Sarah <I>Kemble</I> Siddons

Sarah Kemble Siddons

Brecon, Powys, Wales
Death 8 Jun 1831 (aged 75)
London, City of London, Greater London, England
Burial Paddington, City of Westminster, Greater London, England
Memorial ID 5598 · View Source
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English Tragic Actress. She is most remembered for her portrayal of the Shakespearean character, Lady Macbeth, due to her emotions expressing Lady Macbeth’s murderous passions. Her physical attributes enabled her to make the Lady Macbeth character her own. Before her role as Lady Macbeth, she worked as a lady’s maid and companion, until her marriage in 1773. In 1773, she was successful as Belvidera in Thomas Otway's Venice Preserv'd. After appearing in as Calista in Nicholas Rowe's Fair Penitent, she was asked to appear at the Theatre Royal, Drury Lane. In 1777, she worked in provincial companies. As she became better known, she appeared in Bristol at the Theatre Royal, King Street (which now houses the Bristol Old Vic). In 1782, she was back in Drury Lane and was an immediate success in the title role of Isabella, or, The Fatal Marriage, Garrick’s adaptation of a play by Thomas Southerne. After Lady Macbeth, she played Desdemona, Rosalind, Ophelia and Volumnia, all with great success; but it was as Queen Catherine in Henry VIII that was her favorite role as it was the most natural. In 1802, she left Drury Lane and appeared occasionally at the rival theater, Covent Garden. It was there on June 29, 1812, that she gave perhaps the most extraordinary farewell performance in theater history as Lady Macbeth. The audience stopped the play at the end of the sleepwalking scene. When the curtain reopened, Siddons was sitting on stage and made an emotional eight minute farewell speech. Her actual last performance was in 1919 as Lady Randolph in John Home’s Douglas. She was also famous for fainting at the sight of the Elgin Marbles in London. There are multiple portraits, statues and memorial in her honor throughout the world: portraits on display in Tate Britain, The Huntington in San Marino, California, London’s National Gallery, St. Mary on Paddington Green, and St. Andrew’s in Westminster Abbey, Siddons Tower in County Cork in Ireland, The Sarah Siddons Inn, in Brecon, Wales, and an electric locomotive named Sarah Siddons, No. 12, which remained in service on the London Underground Metropolitan line until 1961 and has been preserved and in working order. Founded in Chicago in 1952, the Sarah Siddons Society continues to present the Sarah Siddons Award yearly to a distinguished actress. BBC Radio 4’s Woman’s Hour Drama presented Sarah Siddons: Life in Live Sittings, was presented in five 15-minute parts, in April 2010. The radio drama was by David Pownall covering Siddon’s long relationship with artist Thomas Lawrence.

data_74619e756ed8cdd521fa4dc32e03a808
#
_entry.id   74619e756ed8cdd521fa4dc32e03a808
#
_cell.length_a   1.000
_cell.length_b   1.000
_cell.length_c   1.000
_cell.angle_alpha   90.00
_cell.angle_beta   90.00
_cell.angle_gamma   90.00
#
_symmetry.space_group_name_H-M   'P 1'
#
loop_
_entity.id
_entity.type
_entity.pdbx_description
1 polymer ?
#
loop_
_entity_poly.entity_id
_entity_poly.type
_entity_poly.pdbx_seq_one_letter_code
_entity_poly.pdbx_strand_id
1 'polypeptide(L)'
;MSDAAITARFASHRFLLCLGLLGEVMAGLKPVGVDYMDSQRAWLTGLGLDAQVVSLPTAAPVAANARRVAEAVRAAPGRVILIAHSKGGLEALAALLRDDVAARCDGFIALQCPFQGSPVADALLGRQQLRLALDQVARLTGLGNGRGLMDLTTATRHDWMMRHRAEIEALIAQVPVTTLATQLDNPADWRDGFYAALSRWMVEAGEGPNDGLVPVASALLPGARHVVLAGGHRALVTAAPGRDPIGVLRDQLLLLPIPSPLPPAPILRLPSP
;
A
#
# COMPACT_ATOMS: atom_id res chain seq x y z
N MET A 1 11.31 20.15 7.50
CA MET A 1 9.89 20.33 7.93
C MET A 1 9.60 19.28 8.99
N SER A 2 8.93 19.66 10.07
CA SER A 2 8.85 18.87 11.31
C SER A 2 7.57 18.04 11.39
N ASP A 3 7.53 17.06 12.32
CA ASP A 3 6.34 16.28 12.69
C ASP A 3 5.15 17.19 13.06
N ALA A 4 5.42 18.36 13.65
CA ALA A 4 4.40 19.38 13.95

Bio by: Carrie M

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  • Maintained by: Find a Grave
  • Added: 5 Jun 1999
  • Find a Grave Memorial 5598
  • Find a Grave, database and images ( : accessed ), memorial page for Sarah Kemble Siddons (5 Jul 1755–8 Jun 1831), Find a Grave Memorial no. 5598, citing St. Mary's Paddington Green Churchyard, Paddington, City of Westminster, Greater London, England ; Maintained by Find A Grave .